At the Florist’s

Words say so much, don’t they? and

flowers – Earth’s own little penned poems, everywhere – do too.

The yellowest of sunflowers, happy and unmissable, might say: hello. I’m very happy that you are in my life. Sunflowers’ petals make sense, though their centres are somewhat… confusing. A great big pit of brown seeds. Spirals, spirals.

The purplest of hyacinths, wrapped in light bronze sheets, and a deep purple ribbon. To say: friend, this flower might seem a little strange upon first glance. And I will always, Bi’ithnillah, be here.

And for when you cry, and you feel less-than, and lost, and lonely: a bundle of beautiful white tulips, neatly-cut. It will take time, dear friend, and it will get better: in ways, at present, unknowable to you. It’s okay to cry alone, in your room, sometimes. “Behind every tear is a cleansing of the eyes”. And I hope that you will not feel alone, what with these tulips standing in a nice vase somewhere, in a corner.

You are not alone. You are never alone:

Purple aster, bursting forth: things will be okay again, in some new kind of way. And there is intrinsic good in you, and there are always downsides here too. Aster will remind you of what is more worth focusing on.

Vibrant pink azaleas: bloom, bloom in the Spring. Forget your troubles for a minute or two, and

get lost in this one blanket colour.

If you forget, I’ll get you a Basket of Gold: a flurry of yellow pom-poms. Forget-me-nots. Bellflowers: all fairy-tale-like. Royal blue little lanterns; veins filled with blood black.

Bloodroot, white petals. As much as it hurts, sometimes, or confuses. Perplexes, makes heart swell with sweetness. Tender. Aches, makes blissful. Perhaps a flower might just say it best.

Their different colours, and shapes, and sizes. The ways in which they each grow towards the sun… but in such varying, and fascinating, ways.

It is so easy, for me at least, to idealise working at a florist’s. With a spectrum of dim lights, hanging overhead. Small groups of people entering, each different, at a time. Seas, basket-fulls, of twisted-up purple flowers; blue ones; pink hues, ombre. New conversations to be had; new things to be learnt.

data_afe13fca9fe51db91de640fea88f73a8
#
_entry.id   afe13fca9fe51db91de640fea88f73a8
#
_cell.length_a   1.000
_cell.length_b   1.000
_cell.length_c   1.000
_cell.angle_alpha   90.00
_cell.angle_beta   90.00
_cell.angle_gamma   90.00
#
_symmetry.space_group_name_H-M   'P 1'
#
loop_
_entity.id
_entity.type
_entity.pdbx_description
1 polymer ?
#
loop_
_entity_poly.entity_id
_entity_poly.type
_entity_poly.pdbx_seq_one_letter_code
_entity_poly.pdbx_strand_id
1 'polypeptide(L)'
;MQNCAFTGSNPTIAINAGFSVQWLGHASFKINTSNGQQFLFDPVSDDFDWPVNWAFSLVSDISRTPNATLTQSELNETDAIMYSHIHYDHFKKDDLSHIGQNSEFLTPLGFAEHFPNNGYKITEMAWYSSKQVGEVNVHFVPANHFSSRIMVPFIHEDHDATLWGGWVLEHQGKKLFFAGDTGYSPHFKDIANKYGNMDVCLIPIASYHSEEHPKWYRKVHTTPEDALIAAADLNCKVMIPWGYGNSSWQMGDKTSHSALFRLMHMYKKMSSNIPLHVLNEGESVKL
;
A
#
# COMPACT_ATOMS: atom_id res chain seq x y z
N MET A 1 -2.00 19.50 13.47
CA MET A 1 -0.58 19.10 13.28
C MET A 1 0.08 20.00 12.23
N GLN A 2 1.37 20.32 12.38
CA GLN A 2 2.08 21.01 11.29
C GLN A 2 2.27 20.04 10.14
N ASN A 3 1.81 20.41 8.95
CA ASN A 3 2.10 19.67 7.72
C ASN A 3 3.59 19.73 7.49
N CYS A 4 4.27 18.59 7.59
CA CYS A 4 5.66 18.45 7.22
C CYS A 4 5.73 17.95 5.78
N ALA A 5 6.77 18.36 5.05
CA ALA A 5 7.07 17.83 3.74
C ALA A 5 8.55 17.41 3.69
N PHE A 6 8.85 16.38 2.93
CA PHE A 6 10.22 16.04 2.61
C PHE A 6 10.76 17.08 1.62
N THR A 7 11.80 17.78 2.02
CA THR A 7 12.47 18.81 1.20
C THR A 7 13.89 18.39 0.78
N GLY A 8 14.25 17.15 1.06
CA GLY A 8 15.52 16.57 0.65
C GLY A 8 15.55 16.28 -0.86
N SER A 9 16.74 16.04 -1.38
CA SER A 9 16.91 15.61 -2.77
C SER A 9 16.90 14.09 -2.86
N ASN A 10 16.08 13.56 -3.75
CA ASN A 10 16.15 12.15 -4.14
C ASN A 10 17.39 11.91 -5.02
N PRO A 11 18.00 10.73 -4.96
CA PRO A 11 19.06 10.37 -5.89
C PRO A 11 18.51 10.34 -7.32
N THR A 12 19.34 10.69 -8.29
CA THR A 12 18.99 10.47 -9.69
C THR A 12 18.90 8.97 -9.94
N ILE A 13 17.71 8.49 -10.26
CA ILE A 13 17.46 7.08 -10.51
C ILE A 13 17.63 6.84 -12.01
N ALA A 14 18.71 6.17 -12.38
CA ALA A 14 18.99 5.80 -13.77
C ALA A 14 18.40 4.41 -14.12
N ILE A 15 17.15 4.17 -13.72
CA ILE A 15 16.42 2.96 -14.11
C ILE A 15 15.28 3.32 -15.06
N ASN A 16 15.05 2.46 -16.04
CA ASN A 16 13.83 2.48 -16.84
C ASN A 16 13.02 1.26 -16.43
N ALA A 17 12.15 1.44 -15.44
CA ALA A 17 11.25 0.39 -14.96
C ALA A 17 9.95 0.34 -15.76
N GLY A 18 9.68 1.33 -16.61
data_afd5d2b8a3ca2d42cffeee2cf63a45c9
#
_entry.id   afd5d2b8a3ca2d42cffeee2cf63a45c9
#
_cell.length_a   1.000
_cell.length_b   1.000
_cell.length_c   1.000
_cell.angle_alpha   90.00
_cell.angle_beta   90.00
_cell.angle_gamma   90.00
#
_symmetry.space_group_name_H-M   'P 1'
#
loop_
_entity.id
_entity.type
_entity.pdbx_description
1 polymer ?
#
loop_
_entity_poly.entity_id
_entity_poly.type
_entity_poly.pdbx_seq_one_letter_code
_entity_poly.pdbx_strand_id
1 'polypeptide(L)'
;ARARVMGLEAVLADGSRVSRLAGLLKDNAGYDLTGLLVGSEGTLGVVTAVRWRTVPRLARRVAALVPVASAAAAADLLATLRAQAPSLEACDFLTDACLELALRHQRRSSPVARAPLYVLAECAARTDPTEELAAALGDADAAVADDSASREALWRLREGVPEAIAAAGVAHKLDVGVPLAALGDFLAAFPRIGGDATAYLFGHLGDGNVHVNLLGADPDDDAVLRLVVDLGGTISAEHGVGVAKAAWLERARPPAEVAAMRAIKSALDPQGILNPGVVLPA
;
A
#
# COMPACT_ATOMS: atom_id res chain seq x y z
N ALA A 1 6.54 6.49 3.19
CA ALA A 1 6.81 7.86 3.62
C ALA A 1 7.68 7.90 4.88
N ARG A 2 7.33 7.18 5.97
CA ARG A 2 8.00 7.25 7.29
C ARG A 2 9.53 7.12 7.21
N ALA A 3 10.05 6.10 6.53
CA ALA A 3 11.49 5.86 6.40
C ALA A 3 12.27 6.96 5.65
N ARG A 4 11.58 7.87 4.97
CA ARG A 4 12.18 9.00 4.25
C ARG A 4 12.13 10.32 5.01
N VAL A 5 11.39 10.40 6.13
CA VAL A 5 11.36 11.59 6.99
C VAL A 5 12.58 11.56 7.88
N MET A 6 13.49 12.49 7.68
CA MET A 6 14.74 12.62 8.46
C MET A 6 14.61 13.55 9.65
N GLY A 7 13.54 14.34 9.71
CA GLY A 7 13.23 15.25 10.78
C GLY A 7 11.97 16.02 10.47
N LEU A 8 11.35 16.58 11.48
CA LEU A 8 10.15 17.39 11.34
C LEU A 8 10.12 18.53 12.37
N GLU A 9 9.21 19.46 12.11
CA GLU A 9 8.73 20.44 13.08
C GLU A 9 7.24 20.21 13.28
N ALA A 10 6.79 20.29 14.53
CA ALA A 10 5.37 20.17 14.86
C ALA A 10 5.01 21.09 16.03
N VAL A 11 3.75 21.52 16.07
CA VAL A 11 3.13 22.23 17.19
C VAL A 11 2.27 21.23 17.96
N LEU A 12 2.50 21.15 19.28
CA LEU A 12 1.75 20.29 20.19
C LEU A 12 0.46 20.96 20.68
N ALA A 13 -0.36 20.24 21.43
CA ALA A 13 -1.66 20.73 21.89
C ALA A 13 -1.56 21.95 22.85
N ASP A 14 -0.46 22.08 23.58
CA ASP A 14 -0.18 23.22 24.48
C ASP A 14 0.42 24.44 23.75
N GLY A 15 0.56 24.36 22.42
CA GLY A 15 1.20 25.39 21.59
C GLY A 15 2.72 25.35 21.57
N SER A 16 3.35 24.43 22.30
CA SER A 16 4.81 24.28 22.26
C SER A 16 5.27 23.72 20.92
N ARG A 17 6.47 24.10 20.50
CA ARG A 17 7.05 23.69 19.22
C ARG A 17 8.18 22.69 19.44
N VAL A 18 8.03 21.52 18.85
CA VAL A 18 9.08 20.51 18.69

The interactions with each bunch: the cutting of stems and leaves. Neat and prolonged slices through brown paper, and silkier ones. Ribbons of all sorts, and tags.

“I’m looking for a bunch of flowers to say congratulations: my cousin is getting married!”

“What’s his favourite colour? What is he like, as a person?”

“My friend is going through a particularly hard time right now.”

Ten white tulips, their stems neatly-cut at the bottom?

“My heart hurts. I feel left behind, and in a way, I feel I always deserve to be here.”

Yo. That’s dark. Here’s some sunflowers!

Flowers for the young man who feels himself to be in love. He is working extensively on his body, he says, and on his mind. To quote him to the best of my ability: “Not because I think she’s shallow like that or anything. But because the best of women deserve the best of men.”

“When I talk to her I feel like the rest of the world stops moving and everything is still and peaceful when I hear her voice.”

Flowers for the little boys outside, who now find themselves to be good friends. “Faris lives in Paris! Hahahaha.” And flowers for things like football,

and food, and flowers. Cups of tea, and Salāh, shoulder-to-shoulder. The universality of a smile, and our shared tears:

Which, by Allah’s Will and grace, make these beautiful, and true, and good, things possible.

I promise you, you are more than ‘good enough’, dear reader. And if you do not believe me yet, then, here, a (virtual) red rose for you. The most cliché, perhaps: and, also, the most beloved, blood-red, of them all.


With Salaam, Sadia, 2021.

2 thoughts on “At the Florist’s

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